Review: The Hateful Eight

Quentin Tarantino’s eighth movie, like his mighty previous epic Django Unchained, appears to be a western but in fact isn’t a traditional western at all.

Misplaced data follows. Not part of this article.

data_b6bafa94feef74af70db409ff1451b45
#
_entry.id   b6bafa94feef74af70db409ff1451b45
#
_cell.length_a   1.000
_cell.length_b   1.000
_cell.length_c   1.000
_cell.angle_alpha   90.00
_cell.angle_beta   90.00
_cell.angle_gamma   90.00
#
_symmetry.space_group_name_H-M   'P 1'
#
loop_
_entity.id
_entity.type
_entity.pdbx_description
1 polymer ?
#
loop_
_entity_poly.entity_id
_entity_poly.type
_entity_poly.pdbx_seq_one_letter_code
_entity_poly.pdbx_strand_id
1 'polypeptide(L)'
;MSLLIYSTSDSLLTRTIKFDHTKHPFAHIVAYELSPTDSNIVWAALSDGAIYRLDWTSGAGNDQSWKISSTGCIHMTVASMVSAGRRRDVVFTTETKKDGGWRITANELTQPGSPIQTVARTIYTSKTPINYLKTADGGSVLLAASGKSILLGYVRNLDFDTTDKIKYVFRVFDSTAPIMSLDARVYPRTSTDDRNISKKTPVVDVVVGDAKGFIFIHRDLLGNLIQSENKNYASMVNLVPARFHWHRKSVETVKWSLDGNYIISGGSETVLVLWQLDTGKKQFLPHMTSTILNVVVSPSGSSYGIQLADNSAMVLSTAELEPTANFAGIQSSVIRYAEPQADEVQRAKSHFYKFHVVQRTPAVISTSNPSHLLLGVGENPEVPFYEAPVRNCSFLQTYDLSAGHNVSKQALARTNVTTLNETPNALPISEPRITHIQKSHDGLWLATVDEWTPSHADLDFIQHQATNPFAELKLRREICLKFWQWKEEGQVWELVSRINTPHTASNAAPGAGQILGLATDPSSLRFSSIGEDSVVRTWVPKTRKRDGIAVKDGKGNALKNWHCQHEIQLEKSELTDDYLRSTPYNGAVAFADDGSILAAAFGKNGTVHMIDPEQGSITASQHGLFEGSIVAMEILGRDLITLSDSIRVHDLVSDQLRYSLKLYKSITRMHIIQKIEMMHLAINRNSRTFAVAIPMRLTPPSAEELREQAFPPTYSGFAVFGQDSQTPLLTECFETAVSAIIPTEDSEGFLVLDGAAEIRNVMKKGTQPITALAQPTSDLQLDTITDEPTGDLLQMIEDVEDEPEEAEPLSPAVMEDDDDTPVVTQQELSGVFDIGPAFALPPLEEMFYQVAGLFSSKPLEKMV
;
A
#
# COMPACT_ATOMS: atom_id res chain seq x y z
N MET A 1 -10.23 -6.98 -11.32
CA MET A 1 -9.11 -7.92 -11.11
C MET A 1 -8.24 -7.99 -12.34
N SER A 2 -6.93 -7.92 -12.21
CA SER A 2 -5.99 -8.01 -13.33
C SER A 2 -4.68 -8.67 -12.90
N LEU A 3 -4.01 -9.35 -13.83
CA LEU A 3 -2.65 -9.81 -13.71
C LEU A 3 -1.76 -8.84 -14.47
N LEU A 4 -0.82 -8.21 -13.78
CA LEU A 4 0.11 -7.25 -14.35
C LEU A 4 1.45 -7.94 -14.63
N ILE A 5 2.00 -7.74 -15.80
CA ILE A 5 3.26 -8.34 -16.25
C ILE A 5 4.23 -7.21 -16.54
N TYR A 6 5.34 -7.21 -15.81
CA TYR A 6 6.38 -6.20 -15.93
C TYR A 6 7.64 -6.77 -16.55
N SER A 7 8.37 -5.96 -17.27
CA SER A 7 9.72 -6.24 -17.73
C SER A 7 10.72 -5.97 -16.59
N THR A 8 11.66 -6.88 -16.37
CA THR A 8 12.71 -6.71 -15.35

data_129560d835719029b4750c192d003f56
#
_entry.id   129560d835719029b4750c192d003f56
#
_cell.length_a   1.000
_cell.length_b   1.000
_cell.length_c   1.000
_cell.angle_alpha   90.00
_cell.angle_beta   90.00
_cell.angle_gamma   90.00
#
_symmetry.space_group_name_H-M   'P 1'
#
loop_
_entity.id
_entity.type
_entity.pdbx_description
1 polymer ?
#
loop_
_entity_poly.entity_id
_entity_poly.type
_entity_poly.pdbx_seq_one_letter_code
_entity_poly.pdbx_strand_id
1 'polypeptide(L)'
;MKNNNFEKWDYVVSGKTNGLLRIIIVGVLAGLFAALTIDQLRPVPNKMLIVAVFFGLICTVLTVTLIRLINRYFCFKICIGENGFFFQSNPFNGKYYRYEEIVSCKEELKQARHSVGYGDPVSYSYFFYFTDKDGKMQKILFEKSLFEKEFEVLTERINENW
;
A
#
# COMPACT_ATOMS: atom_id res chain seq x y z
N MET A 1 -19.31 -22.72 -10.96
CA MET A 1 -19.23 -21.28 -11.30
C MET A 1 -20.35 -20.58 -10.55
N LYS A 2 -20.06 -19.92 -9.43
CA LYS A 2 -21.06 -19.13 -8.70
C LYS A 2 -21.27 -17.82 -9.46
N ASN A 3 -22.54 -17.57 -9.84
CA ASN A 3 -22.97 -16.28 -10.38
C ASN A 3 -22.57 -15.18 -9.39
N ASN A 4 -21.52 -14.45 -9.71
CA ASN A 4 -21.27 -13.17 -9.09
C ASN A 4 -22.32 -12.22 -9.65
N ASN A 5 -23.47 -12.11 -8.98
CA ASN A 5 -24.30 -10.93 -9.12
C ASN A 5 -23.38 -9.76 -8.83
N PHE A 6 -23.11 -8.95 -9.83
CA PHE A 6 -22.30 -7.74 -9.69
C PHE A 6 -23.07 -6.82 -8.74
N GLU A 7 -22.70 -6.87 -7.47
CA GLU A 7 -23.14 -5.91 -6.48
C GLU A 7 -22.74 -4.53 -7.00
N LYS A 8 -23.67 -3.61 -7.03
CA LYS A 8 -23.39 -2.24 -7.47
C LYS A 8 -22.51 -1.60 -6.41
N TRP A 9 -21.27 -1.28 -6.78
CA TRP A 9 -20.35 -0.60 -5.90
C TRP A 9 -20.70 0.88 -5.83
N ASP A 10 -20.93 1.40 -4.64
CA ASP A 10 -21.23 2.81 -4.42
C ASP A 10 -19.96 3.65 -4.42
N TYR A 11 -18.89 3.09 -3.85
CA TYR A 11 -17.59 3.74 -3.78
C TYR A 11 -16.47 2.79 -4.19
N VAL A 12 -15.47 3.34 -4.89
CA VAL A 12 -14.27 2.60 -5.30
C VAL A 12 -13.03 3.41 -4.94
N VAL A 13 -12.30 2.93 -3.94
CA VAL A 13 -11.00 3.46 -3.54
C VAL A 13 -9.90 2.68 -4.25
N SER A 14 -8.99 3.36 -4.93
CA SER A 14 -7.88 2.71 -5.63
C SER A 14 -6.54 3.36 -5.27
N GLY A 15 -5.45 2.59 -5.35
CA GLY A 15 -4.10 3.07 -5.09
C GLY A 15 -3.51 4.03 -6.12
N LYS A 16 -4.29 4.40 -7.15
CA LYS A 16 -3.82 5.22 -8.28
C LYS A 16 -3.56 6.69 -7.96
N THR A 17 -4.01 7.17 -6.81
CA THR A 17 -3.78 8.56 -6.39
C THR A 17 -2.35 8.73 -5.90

So what is it then, partner? Maybe try a mostly minimalist, ultra–violent (naturally), viciously satirical condemnation of modern America, complete with an Ennio Morricone soundtrack offering gorgeous spaghetti western riffs, confronting (and in context) racist talk and lots of splattered brains. As they try and outrun an approaching Wyoming blizzard sometime after the Civil War, a gaggle of characters run into each other in sequences filled with tensely funny Tarantino–esque dialogue: there’s bounty hunter John Ruth (Kurt Russell), who’s transporting wanted woman Daisy Domergue (Jennifer Jason Leigh) to her Red Rock execution, as well as another hunter, Major Marquis Warren (Tarantino’s favourite actor Samu el L. Jackson) and supposed new Red Rock sheriff Chris Mannix (Walton Goggins). They’re all forced to shelter in Minnie’s Haberdashery, an obvious set where they meet several more deeply untrustworthy types: Oswaldo Mobray (Tim Roth), Joe Gage (Michael Madsen), Bob (Demian Bichir) and General Sandy Smithers (Bruce Dern, who never gets out of his chair). If you’re immediately assuming that this will be the stage for gun–toting, Mexican stand–offs, lengthy and Tarantino–ish monologues (or even soliloquies) and blood–spraying aplenty then you’re right, and while many Tarantino haters will see nothing but post–post–post– generic trash here, it’s nevertheless worth pointing out that this is one of this filmmaker’s most daring efforts yet. Lacking the wish–fulfillment, history–rewriting aspects of Inglourious Basterds and Django, it’s actually all about the hateful contemporary US of A, although some audiences might find this subtext somewhat hard to discern beneath the flying gore and exploding skulls. The Hateful Eight is in cinemas now. Rated R

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